Some disabled rights advocates say until schools can adapt online lessons to assist every special ed kid, schools should not be allowed to use remote learning to finish this year’s curriculum. Fortunately, Education Secretary Betsy DeVos said no to that bit of zealotry — even if it did carry the day in school systems like Chicago’s. My new Cato post argues that the advancement of the student body as a whole should not be held hostage to anti-discrimination principles.
- Bonfire of the regulations, continued: feds and states ditch trucking rules to keep the deliveries rolling [Christian Britschgi, earlier on bonfire of the regs]
- Poll finds U.S. public approving extraordinarily coercive measures to combat epidemic, in many cases with little if any gap between parties [Adam Chilton, Summary, Judgment]
- Could the emergency spur a shift to online video notarization, already authorized in 10 states? [Eugene Volokh]
- “It must really be the apocalypse if the state of Oregon is letting drivers fill their own tanks. My favorite moment in this FAQ: ‘How will I know how to pump my own gas?'” [Jesse Walker linking Eugene Register-Guard]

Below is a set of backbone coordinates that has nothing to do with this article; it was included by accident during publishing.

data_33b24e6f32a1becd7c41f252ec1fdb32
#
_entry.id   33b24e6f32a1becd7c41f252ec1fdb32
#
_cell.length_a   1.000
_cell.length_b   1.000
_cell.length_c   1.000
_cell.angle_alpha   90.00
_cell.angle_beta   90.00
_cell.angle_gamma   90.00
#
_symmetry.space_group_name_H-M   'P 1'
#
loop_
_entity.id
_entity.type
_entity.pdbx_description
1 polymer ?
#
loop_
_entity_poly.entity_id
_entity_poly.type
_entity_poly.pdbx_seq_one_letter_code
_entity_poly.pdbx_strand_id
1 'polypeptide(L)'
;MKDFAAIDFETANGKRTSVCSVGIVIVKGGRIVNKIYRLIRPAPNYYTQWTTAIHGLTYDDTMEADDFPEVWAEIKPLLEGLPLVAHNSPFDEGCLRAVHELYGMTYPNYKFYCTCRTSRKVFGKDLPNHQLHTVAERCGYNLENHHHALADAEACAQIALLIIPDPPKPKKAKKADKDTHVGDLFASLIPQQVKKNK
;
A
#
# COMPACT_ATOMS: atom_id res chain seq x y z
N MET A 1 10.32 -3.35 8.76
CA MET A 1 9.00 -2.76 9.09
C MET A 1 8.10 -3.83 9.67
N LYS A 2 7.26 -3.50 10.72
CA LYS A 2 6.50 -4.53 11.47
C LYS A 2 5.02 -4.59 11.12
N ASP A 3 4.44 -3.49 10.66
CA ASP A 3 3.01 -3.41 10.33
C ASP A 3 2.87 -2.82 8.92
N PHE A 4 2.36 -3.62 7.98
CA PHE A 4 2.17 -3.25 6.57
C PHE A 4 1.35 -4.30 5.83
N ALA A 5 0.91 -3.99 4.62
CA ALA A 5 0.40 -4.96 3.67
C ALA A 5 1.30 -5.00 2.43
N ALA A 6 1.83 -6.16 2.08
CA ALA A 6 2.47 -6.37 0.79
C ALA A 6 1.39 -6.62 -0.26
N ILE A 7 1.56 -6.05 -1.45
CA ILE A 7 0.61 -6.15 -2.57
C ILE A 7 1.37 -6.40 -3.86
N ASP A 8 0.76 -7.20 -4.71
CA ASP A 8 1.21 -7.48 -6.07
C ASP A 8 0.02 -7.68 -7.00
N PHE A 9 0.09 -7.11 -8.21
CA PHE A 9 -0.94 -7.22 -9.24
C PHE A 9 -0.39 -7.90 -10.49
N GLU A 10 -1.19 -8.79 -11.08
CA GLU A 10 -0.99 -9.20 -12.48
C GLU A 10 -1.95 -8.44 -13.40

- Legal resources related to the crisis, from the UCLA law library;
- Eggs in one basket: tsunami of unemployment claims should force rethink of monopoly state fund idea practiced by four states (Washington, Ohio, North Dakota, Wyoming) [Ray Lehmann, R Street Institute]
Is it questionable and suspicious for doctors to administer a medication that has not been proved effective for the use in question? Nope. It’s perfectly normal. I explain “off-label prescribing” in a new opinion piece at the Washington Examiner, the news hook being the recent flap about chloroquine/hydroxychloroquine as possible treatments for COVID-19. A related Twitter thread is here as well as here, and here’s our earlier coverage of off-label prescribing.
Also related, this recent line from Scott Alexander is so apt: “Just like the legal term for ‘not proven guilty beyond a reasonable doubt’ is ‘not guilty’, the medical communication term for ‘not proven effective beyond a reasonable doubt’ is ‘not effective'”.